# Other Activation Functions¶

Activation functions are simple functions used to transform the outputs of another model. They appear often in the design of neural networks which are a cascade of linear or convolutional models, followed by a nonlinear activation function.

There are currently three models for which an activation function can be specified.

LinearModel creates a model of the form

\[f(x) = g(Ax+b)\]where g is the nonlinear activation function.

Conv2DModel behaves like a linear model but uses a convolution to model the linear part

NeuronLayer simply computes:

\[f(x) = g(x)\]

The activation function is chosen as a template argument, e.g. LinearModel<RealVector, LogisticNeuron> chooses g as the logistic function. Most activation functions are applied elementwise, but also interactions between several outputs can be modeled. The following neurons are implemented in shark:

- LinearNeuron: not a good choice for hidden neurons, but for output neurons when the output is not bounded. This activation function \(f(x)=x\) is the typical choice for regression tasks and when training with cross-entropy. It is also the default activation for LinearModel and Conv2DModel.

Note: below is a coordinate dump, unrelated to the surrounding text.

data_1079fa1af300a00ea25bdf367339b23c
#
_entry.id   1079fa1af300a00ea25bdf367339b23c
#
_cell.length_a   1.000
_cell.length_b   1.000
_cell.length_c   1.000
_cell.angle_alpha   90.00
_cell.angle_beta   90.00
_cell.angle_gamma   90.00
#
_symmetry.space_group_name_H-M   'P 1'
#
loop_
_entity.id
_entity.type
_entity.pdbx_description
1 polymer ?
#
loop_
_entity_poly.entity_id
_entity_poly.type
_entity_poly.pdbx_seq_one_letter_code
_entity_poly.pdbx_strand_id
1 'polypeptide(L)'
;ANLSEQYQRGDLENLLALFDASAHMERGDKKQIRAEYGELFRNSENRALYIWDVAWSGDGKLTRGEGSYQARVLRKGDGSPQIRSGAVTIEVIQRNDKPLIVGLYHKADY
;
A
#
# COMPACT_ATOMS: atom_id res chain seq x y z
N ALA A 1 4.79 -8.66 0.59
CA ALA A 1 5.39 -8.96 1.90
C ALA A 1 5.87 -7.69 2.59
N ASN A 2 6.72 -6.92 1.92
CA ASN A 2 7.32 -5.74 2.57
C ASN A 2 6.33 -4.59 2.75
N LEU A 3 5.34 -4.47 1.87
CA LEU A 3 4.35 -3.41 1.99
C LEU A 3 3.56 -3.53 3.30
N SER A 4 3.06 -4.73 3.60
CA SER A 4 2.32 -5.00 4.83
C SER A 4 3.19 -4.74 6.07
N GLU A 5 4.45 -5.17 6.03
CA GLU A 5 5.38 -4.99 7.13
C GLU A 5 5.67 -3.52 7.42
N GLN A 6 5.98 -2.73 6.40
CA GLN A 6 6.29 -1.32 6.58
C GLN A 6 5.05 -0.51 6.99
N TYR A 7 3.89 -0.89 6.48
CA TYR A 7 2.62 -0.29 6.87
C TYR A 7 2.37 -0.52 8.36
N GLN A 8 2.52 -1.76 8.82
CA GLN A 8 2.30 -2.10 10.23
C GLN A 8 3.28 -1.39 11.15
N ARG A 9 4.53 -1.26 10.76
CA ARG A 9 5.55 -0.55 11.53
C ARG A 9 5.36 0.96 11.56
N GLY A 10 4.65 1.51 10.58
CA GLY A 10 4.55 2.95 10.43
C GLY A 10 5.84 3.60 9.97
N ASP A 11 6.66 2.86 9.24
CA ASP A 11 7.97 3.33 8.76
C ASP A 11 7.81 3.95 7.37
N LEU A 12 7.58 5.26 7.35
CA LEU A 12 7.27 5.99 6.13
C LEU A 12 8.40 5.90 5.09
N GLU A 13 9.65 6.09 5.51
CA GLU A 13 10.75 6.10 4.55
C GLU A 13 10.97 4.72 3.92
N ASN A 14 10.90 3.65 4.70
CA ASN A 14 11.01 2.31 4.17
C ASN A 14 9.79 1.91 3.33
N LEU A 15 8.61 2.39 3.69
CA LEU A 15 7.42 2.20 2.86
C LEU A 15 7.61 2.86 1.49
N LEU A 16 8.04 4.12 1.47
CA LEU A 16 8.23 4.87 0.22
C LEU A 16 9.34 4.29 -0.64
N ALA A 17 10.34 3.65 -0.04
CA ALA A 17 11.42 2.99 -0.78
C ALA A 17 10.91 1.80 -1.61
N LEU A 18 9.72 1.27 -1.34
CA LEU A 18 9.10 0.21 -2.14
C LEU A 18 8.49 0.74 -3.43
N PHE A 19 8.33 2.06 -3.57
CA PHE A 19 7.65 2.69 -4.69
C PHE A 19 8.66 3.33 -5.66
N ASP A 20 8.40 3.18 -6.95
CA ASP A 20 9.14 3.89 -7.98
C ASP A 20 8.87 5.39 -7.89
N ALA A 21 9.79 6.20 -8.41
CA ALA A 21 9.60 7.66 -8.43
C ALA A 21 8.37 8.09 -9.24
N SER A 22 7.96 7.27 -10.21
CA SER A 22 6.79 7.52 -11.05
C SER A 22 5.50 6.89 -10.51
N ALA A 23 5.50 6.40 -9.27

- LogisticNeuron: is a sigmoid (S-shaped) function with outputs in the range [0,1] and the following definition

- TanhNeuron: the hyperbolic tangens, can be viewed as a rescaled version of the Logistic function with outputs ranging from [-1,1]. It has the formula

- FastSigmoidNeuron: a sigmoidal function which is faster to evaluate than the previous two activation functions. It has also “bigger tails” (i.e., the gradient does not vanish as quickly).

- RectifierNeuron: Also known as ReLu-Unit. The neuron’s activation is kept at 0 for negative activation levels and is linear for all positive values. A network with these neurons is effectively a piecewise linear function.

SoftmaxNeuron: Computes the softmax activation of the inputs. This model is the correct function to transform the outputs of a model trained with CrossEntropy to a proper class probability.

\[f_i(x) = \frac {\exp(x_i=}{\sum_j exp(x_j)}.\]